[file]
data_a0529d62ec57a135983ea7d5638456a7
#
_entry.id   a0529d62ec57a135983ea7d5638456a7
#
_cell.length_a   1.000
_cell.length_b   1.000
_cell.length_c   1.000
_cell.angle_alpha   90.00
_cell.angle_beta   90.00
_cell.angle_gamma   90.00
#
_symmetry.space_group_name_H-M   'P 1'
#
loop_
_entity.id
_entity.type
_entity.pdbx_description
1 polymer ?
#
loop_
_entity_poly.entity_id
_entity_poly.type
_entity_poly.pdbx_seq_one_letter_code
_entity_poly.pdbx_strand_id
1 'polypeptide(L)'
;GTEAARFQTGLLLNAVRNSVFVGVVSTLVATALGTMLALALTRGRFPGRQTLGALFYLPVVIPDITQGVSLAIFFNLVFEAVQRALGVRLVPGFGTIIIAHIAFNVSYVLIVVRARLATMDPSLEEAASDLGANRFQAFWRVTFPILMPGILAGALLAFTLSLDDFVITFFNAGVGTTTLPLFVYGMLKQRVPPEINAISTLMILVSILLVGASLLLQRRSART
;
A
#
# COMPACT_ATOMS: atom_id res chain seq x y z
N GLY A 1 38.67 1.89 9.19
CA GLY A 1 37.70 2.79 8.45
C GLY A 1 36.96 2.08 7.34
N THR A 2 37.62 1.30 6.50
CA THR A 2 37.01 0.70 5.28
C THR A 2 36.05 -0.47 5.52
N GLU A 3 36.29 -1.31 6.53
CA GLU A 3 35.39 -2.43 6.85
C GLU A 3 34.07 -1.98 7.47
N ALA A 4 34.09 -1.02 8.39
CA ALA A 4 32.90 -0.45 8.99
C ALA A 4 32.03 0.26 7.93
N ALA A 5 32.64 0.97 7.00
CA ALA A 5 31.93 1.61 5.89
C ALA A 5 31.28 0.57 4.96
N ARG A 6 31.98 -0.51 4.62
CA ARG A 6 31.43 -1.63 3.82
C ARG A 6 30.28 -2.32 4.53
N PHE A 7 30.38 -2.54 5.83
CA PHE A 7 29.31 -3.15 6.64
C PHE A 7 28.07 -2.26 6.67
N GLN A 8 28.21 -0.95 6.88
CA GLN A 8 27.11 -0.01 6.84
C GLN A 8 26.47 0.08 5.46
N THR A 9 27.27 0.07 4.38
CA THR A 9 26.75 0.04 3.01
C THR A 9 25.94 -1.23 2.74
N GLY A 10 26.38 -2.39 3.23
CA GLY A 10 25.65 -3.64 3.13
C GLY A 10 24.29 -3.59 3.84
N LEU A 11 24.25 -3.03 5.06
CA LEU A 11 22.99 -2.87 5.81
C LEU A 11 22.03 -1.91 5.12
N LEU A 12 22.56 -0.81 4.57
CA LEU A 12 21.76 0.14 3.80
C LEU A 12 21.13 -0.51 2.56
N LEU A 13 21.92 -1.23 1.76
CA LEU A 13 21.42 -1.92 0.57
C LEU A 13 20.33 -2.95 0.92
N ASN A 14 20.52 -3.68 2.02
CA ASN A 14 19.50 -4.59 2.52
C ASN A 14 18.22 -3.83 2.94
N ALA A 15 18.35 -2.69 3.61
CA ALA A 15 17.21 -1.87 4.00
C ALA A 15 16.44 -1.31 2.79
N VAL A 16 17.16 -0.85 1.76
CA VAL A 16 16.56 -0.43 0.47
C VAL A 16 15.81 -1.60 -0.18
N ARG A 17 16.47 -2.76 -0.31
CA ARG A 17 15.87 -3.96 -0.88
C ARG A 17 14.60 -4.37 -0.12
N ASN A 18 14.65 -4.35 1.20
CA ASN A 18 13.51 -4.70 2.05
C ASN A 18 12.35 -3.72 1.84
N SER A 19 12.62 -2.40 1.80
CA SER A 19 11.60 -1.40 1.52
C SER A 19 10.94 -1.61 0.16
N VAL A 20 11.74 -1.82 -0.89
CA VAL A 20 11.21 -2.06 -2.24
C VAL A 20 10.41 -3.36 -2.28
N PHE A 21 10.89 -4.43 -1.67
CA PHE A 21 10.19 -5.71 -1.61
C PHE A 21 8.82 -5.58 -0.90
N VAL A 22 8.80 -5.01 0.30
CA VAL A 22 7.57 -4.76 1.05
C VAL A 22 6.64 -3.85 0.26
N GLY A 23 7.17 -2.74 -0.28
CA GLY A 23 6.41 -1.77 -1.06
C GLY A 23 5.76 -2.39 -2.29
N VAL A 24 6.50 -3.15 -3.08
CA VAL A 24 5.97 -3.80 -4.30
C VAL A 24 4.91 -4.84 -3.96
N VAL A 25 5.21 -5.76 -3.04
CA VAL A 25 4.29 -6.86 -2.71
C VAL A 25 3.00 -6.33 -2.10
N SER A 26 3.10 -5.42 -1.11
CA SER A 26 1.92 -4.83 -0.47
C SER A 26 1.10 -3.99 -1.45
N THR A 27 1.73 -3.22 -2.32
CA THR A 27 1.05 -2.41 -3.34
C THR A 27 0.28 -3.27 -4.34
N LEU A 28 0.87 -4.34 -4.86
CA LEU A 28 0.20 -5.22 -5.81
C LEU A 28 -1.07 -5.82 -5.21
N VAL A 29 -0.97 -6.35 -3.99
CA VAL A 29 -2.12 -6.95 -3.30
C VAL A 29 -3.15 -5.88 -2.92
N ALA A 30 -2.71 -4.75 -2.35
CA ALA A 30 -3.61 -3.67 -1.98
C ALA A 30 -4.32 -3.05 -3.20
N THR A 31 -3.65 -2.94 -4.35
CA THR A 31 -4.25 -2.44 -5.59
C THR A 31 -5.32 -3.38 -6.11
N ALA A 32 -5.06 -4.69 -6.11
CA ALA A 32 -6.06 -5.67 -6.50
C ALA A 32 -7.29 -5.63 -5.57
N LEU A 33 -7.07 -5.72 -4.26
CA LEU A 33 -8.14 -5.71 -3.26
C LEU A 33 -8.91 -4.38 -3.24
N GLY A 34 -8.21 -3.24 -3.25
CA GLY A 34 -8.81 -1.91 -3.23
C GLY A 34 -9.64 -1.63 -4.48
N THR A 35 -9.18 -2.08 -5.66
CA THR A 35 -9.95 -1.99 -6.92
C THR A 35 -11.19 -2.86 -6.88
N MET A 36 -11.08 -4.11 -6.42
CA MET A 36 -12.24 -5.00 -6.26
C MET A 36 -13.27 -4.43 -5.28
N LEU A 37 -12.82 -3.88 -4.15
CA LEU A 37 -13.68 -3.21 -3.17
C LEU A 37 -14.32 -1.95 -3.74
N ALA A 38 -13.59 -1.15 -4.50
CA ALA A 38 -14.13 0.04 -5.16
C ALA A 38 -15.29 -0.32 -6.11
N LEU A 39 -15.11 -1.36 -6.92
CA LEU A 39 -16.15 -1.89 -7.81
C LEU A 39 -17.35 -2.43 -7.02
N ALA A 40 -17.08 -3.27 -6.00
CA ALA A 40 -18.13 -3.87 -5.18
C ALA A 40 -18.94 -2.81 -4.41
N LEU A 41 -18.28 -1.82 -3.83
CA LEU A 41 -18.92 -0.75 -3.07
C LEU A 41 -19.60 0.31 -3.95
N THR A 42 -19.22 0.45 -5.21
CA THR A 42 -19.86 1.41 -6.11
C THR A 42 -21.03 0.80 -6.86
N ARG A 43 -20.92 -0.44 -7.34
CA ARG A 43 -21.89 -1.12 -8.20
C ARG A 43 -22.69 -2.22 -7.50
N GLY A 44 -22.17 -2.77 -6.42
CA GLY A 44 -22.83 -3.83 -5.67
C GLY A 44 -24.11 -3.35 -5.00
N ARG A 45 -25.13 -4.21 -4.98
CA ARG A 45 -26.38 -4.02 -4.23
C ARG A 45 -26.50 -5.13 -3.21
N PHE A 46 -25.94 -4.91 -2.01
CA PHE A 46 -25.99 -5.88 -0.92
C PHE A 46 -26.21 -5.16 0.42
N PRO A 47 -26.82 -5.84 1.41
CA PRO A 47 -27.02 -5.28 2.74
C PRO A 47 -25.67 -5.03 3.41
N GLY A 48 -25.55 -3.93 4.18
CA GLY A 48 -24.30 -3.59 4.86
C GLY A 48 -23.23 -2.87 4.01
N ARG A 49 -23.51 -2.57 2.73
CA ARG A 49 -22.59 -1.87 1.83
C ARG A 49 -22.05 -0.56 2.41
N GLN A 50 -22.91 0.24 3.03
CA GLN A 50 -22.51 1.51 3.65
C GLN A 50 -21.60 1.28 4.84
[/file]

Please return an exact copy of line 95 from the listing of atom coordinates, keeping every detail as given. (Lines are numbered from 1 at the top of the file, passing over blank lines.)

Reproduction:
CA VAL A 22 7.57 -4.76 1.05